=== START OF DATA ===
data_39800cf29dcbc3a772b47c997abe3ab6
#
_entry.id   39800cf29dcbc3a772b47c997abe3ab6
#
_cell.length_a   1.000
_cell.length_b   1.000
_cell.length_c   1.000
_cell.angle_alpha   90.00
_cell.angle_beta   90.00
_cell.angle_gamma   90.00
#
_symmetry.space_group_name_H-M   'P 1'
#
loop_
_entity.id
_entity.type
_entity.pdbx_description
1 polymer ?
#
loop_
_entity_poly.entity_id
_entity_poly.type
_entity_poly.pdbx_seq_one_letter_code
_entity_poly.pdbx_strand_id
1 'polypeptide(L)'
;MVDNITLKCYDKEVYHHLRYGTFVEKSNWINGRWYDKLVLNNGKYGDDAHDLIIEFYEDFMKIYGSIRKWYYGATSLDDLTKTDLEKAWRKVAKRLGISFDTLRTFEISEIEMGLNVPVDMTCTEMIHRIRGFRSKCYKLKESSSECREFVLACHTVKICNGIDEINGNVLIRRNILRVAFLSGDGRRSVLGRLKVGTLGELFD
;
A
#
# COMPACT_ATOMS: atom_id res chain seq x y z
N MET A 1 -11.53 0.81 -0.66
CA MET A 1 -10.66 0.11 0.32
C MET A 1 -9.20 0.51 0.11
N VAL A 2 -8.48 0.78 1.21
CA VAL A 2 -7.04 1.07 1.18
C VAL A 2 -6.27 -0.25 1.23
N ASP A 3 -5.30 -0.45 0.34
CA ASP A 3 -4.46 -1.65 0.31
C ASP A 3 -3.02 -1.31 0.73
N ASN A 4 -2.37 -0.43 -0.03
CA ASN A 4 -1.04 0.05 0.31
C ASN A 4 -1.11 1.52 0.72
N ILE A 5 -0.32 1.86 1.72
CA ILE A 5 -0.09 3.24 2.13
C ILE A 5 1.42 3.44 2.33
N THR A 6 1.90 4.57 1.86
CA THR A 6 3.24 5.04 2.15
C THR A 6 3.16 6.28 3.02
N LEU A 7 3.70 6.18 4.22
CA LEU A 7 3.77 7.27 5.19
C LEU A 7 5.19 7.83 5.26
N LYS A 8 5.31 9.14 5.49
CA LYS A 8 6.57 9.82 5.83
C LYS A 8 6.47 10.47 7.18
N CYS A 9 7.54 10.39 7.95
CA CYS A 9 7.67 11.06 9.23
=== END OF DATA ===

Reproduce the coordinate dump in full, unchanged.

data_39800cf29dcbc3a772b47c997abe3ab6
#
_entry.id   39800cf29dcbc3a772b47c997abe3ab6
#
_cell.length_a   1.000
_cell.length_b   1.000
_cell.length_c   1.000
_cell.angle_alpha   90.00
_cell.angle_beta   90.00
_cell.angle_gamma   90.00
#
_symmetry.space_group_name_H-M   'P 1'
#
loop_
_entity.id
_entity.type
_entity.pdbx_description
1 polymer ?
#
loop_
_entity_poly.entity_id
_entity_poly.type
_entity_poly.pdbx_seq_one_letter_code
_entity_poly.pdbx_strand_id
1 'polypeptide(L)'
;MVDNITLKCYDKEVYHHLRYGTFVEKSNWINGRWYDKLVLNNGKYGDDAHDLIIEFYEDFMKIYGSIRKWYYGATSLDDLTKTDLEKAWRKVAKRLGISFDTLRTFEISEIEMGLNVPVDMTCTEMIHRIRGFRSKCYKLKESSSECREFVLACHTVKICNGIDEINGNVLIRRNILRVAFLSGDGRRSVLGRLKVGTLGELFD
;
A
#
# COMPACT_ATOMS: atom_id res chain seq x y z
N MET A 1 -11.53 0.81 -0.66
CA MET A 1 -10.66 0.11 0.32
C MET A 1 -9.20 0.51 0.11
N VAL A 2 -8.48 0.78 1.21
CA VAL A 2 -7.04 1.07 1.18
C VAL A 2 -6.27 -0.25 1.23
N ASP A 3 -5.30 -0.45 0.34
CA ASP A 3 -4.46 -1.65 0.31
C ASP A 3 -3.02 -1.31 0.73
N ASN A 4 -2.37 -0.43 -0.03
CA ASN A 4 -1.04 0.05 0.31
C ASN A 4 -1.11 1.52 0.72
N ILE A 5 -0.32 1.86 1.72
CA ILE A 5 -0.09 3.24 2.13
C ILE A 5 1.42 3.44 2.33
N THR A 6 1.90 4.57 1.86
CA THR A 6 3.24 5.04 2.15
C THR A 6 3.16 6.28 3.02
N LEU A 7 3.70 6.18 4.22
CA LEU A 7 3.77 7.27 5.19
C LEU A 7 5.19 7.83 5.26
N LYS A 8 5.31 9.14 5.49
CA LYS A 8 6.57 9.82 5.83
C LYS A 8 6.47 10.47 7.18
N CYS A 9 7.54 10.39 7.95
CA CYS A 9 7.67 11.06 9.23